Romantic Comedy about Selling the House
By Allana Harkin
Performed by Scott Robert Fink, Keira Loughran, Carly Street, Brendan Wall.
Directed by D. Michael Dobbin
Grand Theatre Production
Grand Theatre, London
March 11 to March 29, 2008
Live! On Stage!
By Mary Alderson
Joel is a writer, who has churned out a couple of mystery novels, but now life’s crises are getting in the way, and he’s suffering writer’s block. His wife left him for another man, and his widowed elderly father has moved into a seniors’ residence, so Joel is back living in his parents’ lakeside home. But the bills have piled up and he’s forced to sell the house, which his Dad built for his Mom when they were newlyweds. His flaky real estate agent is determined that this will be her first sale. Then things get worse – his ex-wife shows up with her pretentious boyfriend, and his Dad dies.
And somehow, this is a romantic comedy on stage at London’s Grand Theatre. The plot has all the components for laughter and the writing is fairly clever. The tale has some suspense: we know Joel will end up with a woman – but which? He would love to reconcile with his estranged wife, yet he’s interested in his real estate agent.
The cast of Real Estate is impressive – all have interesting and extensive theatre backgrounds. Yet somehow, they have missed the mark. They haven’t pulled together to create the chemistry for good romantic comedy.
Scott Robert Fink is excellent as Joel. We get comfortable with him right away. In fact, as the audience was coming into the theatre, Joel was on stage, stretching and scratching, looking in the mirror and checking out the food stuck in his teeth. Joel is just on the verge of being labelled a loser, yet we recognize some redeeming features. Fink makes Joel a likeable guy and soon we’re on his side.
But then, along comes Emma, the real estate agent. She, too, is on the edge of loser-dom, and unfortunately, Keira Loughran, in playing the part, isn’t able to save the character. I think the playwright intended that we like Emma – she’s quirky but still we’d enjoy her company. Loughran failed to bring us on side. Loughran has an impressive background at the Stratford Festival; in fact, she was outstanding as Valeria in Coriolanus. But she lacks the facial features and comedic timing to make Emma likeable. The part calls for a Lucille Ball type – slightly too chatty, a little annoying, but we still love her.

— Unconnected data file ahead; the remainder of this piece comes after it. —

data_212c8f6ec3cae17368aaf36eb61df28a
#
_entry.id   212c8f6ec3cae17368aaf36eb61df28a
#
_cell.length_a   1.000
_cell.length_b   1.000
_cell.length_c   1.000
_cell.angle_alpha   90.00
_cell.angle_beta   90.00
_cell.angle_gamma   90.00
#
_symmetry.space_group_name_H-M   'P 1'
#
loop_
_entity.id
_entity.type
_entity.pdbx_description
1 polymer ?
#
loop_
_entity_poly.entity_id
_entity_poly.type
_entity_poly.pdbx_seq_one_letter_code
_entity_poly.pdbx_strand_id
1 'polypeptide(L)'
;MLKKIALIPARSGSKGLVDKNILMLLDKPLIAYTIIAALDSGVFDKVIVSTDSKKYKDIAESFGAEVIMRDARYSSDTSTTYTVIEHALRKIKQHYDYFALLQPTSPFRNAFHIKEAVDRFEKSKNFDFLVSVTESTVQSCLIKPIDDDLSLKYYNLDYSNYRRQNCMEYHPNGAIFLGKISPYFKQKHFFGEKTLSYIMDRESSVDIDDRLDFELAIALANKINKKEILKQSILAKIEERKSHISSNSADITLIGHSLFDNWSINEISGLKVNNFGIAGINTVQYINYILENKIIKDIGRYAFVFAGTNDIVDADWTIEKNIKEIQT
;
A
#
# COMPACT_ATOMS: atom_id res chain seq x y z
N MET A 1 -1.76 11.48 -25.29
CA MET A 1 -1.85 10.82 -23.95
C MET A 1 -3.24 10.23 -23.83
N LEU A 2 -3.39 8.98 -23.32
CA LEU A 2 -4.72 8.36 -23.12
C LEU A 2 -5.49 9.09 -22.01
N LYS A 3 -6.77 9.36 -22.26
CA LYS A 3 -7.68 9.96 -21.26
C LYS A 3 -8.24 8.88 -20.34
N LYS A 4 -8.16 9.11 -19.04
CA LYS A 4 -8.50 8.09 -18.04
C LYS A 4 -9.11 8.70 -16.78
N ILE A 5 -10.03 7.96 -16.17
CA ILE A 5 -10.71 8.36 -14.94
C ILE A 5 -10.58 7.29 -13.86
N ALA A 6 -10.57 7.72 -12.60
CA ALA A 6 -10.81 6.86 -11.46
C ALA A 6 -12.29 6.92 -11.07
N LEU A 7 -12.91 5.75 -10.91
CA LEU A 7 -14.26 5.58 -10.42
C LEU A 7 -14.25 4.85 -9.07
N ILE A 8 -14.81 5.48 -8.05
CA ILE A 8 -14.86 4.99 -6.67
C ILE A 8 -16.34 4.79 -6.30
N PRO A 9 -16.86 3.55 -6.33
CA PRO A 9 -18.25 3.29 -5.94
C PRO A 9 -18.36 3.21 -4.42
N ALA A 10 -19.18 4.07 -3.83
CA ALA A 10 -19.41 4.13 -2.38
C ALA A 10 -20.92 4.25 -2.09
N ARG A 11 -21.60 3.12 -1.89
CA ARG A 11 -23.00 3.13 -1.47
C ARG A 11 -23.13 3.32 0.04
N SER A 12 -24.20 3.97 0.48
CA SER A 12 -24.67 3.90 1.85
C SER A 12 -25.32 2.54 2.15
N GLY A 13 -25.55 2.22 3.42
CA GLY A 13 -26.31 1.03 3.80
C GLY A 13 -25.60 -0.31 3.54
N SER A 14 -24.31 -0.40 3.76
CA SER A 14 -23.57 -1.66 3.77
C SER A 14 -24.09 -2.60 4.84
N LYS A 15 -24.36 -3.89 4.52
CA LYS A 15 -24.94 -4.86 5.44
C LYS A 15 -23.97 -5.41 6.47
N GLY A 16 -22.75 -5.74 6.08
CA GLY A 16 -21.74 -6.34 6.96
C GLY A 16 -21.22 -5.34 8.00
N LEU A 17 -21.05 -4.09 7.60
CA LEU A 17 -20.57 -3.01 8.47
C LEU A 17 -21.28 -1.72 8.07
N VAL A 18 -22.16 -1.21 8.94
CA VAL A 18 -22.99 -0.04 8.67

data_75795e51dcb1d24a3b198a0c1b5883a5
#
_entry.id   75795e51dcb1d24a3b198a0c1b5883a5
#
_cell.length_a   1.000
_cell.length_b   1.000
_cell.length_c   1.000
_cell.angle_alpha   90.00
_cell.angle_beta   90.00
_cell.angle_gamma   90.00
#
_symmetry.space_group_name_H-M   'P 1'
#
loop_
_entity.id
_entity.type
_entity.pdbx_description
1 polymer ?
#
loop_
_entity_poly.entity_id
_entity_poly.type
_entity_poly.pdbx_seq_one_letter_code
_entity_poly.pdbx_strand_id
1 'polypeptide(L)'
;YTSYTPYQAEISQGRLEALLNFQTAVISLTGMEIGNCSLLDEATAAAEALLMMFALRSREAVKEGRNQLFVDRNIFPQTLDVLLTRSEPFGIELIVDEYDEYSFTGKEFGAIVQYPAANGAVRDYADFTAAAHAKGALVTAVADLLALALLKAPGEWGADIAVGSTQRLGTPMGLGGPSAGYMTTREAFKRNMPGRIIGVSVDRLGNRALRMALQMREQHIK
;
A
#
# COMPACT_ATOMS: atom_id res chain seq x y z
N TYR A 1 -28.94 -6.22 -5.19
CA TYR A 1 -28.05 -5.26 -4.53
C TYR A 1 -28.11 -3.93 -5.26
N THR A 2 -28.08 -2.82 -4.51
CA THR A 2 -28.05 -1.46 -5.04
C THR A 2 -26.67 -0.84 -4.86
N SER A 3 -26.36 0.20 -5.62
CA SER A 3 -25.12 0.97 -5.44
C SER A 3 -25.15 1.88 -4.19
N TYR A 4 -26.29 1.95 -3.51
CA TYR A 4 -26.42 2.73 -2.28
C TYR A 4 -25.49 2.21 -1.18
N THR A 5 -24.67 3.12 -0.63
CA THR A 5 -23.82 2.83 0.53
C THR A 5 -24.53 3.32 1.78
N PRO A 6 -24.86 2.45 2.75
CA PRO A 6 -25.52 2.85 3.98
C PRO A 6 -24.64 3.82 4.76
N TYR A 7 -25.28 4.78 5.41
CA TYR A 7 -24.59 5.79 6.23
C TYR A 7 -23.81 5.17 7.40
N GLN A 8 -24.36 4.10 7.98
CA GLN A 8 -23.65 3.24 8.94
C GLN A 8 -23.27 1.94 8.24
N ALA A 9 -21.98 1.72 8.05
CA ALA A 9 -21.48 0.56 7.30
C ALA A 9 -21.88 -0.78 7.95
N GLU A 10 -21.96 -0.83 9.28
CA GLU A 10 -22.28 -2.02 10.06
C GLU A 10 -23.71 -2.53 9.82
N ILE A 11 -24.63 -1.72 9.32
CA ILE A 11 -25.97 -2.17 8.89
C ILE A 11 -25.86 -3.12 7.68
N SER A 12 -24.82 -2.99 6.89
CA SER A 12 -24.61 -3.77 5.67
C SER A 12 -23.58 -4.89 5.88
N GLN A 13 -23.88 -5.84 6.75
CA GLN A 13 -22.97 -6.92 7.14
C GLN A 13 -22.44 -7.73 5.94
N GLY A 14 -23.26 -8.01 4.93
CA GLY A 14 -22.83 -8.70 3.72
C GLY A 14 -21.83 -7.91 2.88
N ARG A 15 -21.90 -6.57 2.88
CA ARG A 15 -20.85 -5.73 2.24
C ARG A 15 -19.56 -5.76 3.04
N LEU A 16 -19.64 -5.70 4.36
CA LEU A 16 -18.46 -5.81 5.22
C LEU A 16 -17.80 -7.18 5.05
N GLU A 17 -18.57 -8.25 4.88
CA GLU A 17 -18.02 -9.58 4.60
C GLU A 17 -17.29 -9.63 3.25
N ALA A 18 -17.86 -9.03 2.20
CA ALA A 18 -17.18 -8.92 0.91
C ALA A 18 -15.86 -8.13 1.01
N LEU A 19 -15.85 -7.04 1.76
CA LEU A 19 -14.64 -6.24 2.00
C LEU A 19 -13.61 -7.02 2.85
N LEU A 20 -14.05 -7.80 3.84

Similarly, the casting of Carly Street as ex-wife Estelle is questionable. Again, Street has a remarkable theatre background, having played in the Toronto’s Lord of the Rings. But Street was unable to make us understand why Joel would want her back, after she cheated on him. Even when they kissed, the chemistry wasn’t there.
Brendan Wall plays the pretentious boyfriend Ted. Again, the character’s comedy hasn’t been fully developed. When the city-boy snob carrying his man-purse shows up in the country, there is potential for more laughs. His manner of speaking didn’t sound like a city lawyer-turned-business-tycoon – he dropped his “ing” endings (doin’, comin’), which belied his background.
The set is very good – the lakefront home among the trees is complete. It looks like any elderly couple’s home with the tacky old couch and chair and an array of family portraits on the wall. The front of the cottage lifts up and we are invited inside, not just peeking through the windows.
Director Michael Dobbin did much better in finding the comedy a few years ago with the Black Bonspiel of Wullie McCrimmon, a delightful play about curling which the Grand presented. Real Estate, written by Canadian Allana Harkin, has the potential to be a touching story with plenty of laughs, but it requires a cast with strong comedic timing the ability to create chemistry.
This show was sponsored by the London – St. Thomas Association of Realtors and on opening night the audience was made up real estate agents (I know this, having moved twice in the last seven years and buying & selling a couple of houses. I recognized several of them….). And the real estate agents appeared to be enjoying themselves. The best laugh of the evening was when Emma said that real estate agents also have to be psychologists. Their clients are going though change and stress, and the agent has to know how to deal with it. In the audience, many heads were nodding as the chuckles rippled across.
Real Estate continues at the Grand Theatre in London until 29. Tickets are available at the Grand box office at 672-8800 or 1-800-265-1593.
Mary Alderson offers her view of area theatre in this column on a regular basis. As well as being a fan of live theatre, she is a former journalist who is currently employed with the Ontario Association of Community Futures Development Corporations.